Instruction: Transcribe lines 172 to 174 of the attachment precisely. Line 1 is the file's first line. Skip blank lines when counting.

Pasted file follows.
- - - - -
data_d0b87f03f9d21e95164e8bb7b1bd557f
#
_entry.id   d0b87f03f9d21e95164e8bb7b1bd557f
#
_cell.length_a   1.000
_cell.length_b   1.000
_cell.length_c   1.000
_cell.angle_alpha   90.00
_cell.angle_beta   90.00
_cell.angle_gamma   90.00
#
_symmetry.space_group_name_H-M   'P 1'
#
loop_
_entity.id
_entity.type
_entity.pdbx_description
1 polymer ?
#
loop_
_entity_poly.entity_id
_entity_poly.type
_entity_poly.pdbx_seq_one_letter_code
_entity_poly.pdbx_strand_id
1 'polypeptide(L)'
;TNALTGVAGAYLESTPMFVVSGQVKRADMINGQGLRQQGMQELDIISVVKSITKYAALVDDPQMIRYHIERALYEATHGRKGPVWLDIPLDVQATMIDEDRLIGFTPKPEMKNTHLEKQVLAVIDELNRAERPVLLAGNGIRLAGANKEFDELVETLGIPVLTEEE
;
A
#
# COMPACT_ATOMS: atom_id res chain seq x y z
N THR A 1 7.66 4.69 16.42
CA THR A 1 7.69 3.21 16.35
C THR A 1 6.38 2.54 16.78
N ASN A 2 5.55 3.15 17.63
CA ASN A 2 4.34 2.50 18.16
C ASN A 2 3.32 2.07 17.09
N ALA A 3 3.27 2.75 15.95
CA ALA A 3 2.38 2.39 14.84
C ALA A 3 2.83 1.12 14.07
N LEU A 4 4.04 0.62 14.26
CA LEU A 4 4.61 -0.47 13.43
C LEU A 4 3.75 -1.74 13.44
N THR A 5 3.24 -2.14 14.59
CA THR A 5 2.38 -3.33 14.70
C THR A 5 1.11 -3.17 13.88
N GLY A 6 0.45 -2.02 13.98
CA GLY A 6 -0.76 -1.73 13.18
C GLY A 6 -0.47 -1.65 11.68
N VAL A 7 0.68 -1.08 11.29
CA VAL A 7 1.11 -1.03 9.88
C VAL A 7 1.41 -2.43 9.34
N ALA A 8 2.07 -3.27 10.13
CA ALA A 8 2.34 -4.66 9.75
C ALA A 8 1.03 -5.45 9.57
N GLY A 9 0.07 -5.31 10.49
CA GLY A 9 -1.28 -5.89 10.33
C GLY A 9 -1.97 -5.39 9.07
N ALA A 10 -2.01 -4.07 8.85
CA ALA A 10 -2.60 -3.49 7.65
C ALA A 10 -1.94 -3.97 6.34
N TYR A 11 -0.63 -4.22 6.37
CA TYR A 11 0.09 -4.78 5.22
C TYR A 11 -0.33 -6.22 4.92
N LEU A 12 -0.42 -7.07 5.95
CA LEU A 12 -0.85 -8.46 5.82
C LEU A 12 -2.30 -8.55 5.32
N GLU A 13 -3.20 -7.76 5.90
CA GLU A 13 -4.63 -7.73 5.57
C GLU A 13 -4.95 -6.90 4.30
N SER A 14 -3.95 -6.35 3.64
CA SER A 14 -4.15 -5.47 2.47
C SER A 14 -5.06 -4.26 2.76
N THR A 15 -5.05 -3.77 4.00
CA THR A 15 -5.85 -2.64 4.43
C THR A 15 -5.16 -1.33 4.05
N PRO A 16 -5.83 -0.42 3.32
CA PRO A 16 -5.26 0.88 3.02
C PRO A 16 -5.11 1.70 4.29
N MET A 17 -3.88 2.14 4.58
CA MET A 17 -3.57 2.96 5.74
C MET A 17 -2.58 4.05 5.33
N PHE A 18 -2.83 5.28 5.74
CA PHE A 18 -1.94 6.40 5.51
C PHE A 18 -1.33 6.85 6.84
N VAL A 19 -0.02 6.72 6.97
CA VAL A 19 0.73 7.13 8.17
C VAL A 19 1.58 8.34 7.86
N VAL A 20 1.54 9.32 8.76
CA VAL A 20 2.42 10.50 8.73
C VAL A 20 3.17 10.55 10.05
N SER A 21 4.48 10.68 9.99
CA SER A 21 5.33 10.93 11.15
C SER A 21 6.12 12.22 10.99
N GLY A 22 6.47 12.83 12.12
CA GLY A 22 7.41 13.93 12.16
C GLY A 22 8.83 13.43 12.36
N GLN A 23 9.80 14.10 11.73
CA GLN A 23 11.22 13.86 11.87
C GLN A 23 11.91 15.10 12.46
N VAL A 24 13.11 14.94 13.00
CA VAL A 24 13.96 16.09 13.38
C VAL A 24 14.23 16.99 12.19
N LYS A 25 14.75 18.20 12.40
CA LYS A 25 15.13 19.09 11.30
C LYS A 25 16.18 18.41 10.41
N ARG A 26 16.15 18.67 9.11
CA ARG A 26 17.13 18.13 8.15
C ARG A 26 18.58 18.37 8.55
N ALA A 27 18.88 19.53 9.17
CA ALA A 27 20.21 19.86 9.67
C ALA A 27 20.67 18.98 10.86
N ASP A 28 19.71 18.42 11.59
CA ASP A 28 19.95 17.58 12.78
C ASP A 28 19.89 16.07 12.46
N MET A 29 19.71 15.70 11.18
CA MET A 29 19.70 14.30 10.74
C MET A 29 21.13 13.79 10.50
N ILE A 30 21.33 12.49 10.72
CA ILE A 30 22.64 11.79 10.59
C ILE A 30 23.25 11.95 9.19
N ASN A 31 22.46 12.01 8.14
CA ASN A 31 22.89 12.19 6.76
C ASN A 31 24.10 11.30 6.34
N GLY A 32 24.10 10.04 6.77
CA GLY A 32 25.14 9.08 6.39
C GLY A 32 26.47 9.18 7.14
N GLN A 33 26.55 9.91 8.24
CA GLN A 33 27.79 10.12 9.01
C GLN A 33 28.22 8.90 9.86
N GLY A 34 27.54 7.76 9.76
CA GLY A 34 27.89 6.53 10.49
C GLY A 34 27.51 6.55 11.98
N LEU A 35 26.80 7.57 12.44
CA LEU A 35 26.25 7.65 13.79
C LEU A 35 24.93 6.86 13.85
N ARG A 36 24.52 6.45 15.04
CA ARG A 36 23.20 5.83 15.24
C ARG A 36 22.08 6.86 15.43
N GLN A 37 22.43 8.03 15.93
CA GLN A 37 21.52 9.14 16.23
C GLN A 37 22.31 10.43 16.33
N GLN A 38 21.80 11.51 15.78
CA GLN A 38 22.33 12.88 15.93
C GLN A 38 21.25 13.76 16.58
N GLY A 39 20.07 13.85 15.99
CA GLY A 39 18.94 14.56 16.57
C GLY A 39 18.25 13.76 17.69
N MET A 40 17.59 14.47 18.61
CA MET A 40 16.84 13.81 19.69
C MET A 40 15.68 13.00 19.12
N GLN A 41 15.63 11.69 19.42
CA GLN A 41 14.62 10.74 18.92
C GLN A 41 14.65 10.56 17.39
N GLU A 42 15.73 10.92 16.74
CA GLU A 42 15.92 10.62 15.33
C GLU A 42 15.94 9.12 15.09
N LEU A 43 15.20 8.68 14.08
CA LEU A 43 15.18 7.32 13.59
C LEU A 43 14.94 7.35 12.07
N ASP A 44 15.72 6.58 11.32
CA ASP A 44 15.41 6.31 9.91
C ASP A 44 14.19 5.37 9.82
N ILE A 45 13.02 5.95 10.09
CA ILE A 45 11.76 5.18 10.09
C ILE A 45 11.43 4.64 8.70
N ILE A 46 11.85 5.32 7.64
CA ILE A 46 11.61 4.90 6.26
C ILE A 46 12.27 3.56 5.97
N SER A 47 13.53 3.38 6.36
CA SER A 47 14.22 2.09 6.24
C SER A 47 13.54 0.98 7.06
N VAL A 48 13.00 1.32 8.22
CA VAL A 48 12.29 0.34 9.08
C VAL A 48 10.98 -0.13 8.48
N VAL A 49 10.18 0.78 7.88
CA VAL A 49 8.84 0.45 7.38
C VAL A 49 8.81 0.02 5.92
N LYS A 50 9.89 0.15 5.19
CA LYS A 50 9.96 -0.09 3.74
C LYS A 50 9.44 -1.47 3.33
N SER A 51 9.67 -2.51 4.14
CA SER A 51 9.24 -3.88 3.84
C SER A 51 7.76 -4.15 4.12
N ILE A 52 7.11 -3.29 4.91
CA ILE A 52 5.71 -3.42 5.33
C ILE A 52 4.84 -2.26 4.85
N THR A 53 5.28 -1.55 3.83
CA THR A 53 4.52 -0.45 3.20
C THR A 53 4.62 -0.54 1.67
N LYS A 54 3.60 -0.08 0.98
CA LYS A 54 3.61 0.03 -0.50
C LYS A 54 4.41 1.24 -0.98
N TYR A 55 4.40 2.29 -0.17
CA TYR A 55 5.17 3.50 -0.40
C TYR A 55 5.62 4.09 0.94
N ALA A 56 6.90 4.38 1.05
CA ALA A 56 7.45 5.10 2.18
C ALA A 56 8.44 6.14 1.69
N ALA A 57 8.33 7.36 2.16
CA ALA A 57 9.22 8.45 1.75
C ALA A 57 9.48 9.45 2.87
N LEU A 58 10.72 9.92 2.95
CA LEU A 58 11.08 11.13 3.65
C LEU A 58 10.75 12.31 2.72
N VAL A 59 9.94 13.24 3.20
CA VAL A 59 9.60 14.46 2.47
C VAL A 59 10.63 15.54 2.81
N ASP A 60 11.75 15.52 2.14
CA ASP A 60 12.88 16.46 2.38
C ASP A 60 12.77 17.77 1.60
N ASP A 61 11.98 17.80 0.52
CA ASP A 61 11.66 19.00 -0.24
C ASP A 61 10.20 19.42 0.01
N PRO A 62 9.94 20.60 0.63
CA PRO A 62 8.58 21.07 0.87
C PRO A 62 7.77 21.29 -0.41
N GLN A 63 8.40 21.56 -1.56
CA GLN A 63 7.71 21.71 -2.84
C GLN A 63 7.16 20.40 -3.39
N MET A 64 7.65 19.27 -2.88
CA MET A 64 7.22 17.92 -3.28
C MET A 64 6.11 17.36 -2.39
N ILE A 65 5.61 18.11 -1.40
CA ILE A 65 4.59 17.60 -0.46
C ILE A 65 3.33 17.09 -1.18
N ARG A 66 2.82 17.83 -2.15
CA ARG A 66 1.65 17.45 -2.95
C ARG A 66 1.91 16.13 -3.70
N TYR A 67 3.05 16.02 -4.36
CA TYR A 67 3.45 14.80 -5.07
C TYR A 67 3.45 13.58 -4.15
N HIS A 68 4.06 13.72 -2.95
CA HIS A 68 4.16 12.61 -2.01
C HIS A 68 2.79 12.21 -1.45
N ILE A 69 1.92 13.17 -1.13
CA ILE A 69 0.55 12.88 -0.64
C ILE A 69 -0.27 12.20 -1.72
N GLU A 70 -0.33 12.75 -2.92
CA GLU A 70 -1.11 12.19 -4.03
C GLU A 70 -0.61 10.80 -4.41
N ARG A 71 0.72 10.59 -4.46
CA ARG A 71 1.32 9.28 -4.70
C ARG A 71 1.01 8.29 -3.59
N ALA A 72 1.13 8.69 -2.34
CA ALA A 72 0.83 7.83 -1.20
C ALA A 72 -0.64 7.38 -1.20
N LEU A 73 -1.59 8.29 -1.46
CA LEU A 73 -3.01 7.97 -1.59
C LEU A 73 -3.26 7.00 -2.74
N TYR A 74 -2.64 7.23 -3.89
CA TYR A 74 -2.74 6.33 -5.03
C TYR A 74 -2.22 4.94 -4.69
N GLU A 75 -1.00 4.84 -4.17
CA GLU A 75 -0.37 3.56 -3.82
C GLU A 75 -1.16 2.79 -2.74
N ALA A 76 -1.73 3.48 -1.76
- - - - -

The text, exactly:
N VAL A 48 13.00 1.32 8.22
CA VAL A 48 12.29 0.34 9.08
C VAL A 48 10.98 -0.13 8.48